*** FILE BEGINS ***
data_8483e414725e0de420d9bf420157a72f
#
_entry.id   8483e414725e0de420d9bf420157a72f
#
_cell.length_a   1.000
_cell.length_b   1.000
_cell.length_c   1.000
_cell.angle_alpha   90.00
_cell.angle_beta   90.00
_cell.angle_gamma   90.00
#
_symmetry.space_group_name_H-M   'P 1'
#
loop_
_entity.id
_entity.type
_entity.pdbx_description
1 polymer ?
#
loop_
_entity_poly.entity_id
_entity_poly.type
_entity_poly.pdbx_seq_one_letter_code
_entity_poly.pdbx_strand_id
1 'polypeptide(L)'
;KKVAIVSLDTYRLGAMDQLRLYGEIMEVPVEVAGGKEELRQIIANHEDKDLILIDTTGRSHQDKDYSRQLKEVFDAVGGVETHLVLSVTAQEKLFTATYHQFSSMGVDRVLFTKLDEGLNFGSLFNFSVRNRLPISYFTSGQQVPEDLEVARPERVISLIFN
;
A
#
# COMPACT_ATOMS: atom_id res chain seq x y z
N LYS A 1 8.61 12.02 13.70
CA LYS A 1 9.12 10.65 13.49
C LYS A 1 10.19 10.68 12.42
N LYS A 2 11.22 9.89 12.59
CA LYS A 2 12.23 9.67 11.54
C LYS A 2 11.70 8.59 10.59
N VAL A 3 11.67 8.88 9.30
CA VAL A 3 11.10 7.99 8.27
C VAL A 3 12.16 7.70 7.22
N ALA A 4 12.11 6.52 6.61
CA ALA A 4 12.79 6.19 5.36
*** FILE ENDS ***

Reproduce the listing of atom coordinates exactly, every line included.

data_8483e414725e0de420d9bf420157a72f
#
_entry.id   8483e414725e0de420d9bf420157a72f
#
_cell.length_a   1.000
_cell.length_b   1.000
_cell.length_c   1.000
_cell.angle_alpha   90.00
_cell.angle_beta   90.00
_cell.angle_gamma   90.00
#
_symmetry.space_group_name_H-M   'P 1'
#
loop_
_entity.id
_entity.type
_entity.pdbx_description
1 polymer ?
#
loop_
_entity_poly.entity_id
_entity_poly.type
_entity_poly.pdbx_seq_one_letter_code
_entity_poly.pdbx_strand_id
1 'polypeptide(L)'
;KKVAIVSLDTYRLGAMDQLRLYGEIMEVPVEVAGGKEELRQIIANHEDKDLILIDTTGRSHQDKDYSRQLKEVFDAVGGVETHLVLSVTAQEKLFTATYHQFSSMGVDRVLFTKLDEGLNFGSLFNFSVRNRLPISYFTSGQQVPEDLEVARPERVISLIFN
;
A
#
# COMPACT_ATOMS: atom_id res chain seq x y z
N LYS A 1 8.61 12.02 13.70
CA LYS A 1 9.12 10.65 13.49
C LYS A 1 10.19 10.68 12.42
N LYS A 2 11.22 9.89 12.59
CA LYS A 2 12.23 9.67 11.54
C LYS A 2 11.70 8.59 10.59
N VAL A 3 11.67 8.88 9.30
CA VAL A 3 11.10 7.99 8.27
C VAL A 3 12.16 7.70 7.22
N ALA A 4 12.11 6.52 6.61
CA ALA A 4 12.79 6.19 5.36